I was borderline rude with an acquaintance in public today. And that’s not like me.
I don’t know the man well, but we always have a friendly chat when we run into each other. When he approached me in a restaurant Sunday evening, I just wanted him to go away. I wanted everyone to go away. He asked me how I was doing.
“Well, to be honest, I’m in a mood when I’d rather just have the whole world leave me alone,” I said.
I tried not to make it sound personal, but I wasn’t in the mood to explain. I made another comment or two, but I pointedly turned my attention to my MacBook’s screen.
He sat down near me and kept trying to chat. I replied as little as I could and I kept my eyes on the screen. He eventually finished eating and said goodbye. I told him I’d probably be more social again the next time he saw me.
After he left, I thought about the apparent contradiction in me today. I’ve been emotionally drowning on the inside, for a couple of reasons. I have walls up against the whole world and I don’t want to let anyone inside. I want to be left alone.
But I’ve also been a lost little boy — waiting for someone to rescue me.
When I was a child, it never occurred to me that anyone could rescue me. The idea would have seemed ludicrous. It would have sounded impossible. And I would have thought it was weak.
I always felt that I was alone against the world. I always thought I could be my own champion, my own rescuer, my own hero.
I didn’t need anyone.
I felt that way because there was no one for me to count on. Why believe in a fairy tale rescue for myself when I was alone against a world that left me increasingly numb and cold?
It took me a long time to realize this, but my intense desire to rescue others — cats, dogs and even people — was partly a matter of me projecting my desire to rescue myself. Something in my unconscious believed that by rescuing others, I was somehow rescuing myself.
And maybe I believed — in a deep part of myself that I can’t quite access — that if I rescued others enough, I might be worthy of someone else rescuing me.
I’ve bumped up against these ideas here before. I’ve written about the realization that the cats and dogs I rescued were rescuing me at the same time. I’ve also written about my instinctive understanding that relationships between people who’ve been hurt are ultimately about mutual rescue.
There’s a common idea in some modern pop psychology that two people in a relationship shouldn’t need in each other. The notion is that two partners should want one another but they shouldn’t actually need each other. They should each be independent enough to stand alone.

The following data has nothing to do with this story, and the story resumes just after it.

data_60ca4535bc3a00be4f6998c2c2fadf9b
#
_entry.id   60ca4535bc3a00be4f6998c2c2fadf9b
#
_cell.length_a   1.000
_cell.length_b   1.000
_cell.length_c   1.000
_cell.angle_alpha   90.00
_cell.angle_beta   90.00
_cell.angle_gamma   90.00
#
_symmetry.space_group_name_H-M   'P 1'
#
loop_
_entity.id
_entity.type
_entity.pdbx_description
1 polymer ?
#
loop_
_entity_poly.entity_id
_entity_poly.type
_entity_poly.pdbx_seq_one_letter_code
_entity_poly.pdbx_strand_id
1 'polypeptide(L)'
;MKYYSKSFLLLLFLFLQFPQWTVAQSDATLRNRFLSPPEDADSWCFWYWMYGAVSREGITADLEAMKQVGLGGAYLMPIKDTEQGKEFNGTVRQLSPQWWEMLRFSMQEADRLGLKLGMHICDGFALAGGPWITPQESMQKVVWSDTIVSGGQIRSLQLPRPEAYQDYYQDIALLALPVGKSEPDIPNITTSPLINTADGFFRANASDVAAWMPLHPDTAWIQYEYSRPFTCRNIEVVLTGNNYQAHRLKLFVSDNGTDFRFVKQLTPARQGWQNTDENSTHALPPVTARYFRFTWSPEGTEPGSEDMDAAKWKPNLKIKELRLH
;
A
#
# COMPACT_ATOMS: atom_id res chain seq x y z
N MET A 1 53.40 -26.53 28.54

I get the concept, but I think it’s bunk. I think we’re so hesitant to put complete trust in a partnership that we’ve developed an ideology — and morphed it into psychology — that the two partners don’t need to fuse into an inseparable partnership.
I think that idea is wrong and dangerous. It goes against all of human history up until the last 50 years or so. In the best relationships, each person brings the best he or she has to offer — and trusts the other person to be strong at times in places where he or she is weak or broken.
I think we’re all broken. It just takes some of us a lot longer to understand that and then to accept it.
I have enough pride that I don’t want help from anybody. I don’t want to accept help, much less ask for it. I have so much trouble trusting that anybody could finally be worth my complete trust that I’m always looking for a reason not to trust.
I usually find that reason not to trust — and then I pull back.
For all these reasons, I have thick walls against the rest of the world. It seems safer. It’s less risky. There’s less chance of hurt or rejection or disappointment.
But English writer C.S. Lewis gave a powerful rebuke to this fear-based desire of my heart.
“To love at all is to be vulnerable,” Lewis wrote. “Love anything and your heart will be wrung and possibly broken. If you want to make sure of keeping it intact you must give it to no one, not even an animal. Wrap it carefully round with hobbies and little luxuries; avoid all entanglements. Lock it up safe in the casket or coffin of your selfishness. But in that casket, safe, dark, motionless, airless, it will change. It will not be broken; it will become unbreakable, impenetrable, irredeemable. To love is to be vulnerable.”
I think this is why I have to rescue others, whether it’s cats or dogs or people I meet. This is my only defense against locking myself up so tightly that no one can ever get inside to rescue me.
In the meantime, I have to keep living with a contradiction which is more visible at some times than others. I’ll keep locking myself — at least partly, when I hurt the worst — against the vast majority of this fallen world.
But I’ll try to tear down the wall around my heart when I can. At least a little. I’ll try to stay vulnerable. I’ll try to let myself hold onto faith and hope — and especially love.
In my most secret heart, I believe the day will come when I can rescue the right woman — and it will turn out that she has arrived to rescue the lost little boy inside me at the same time.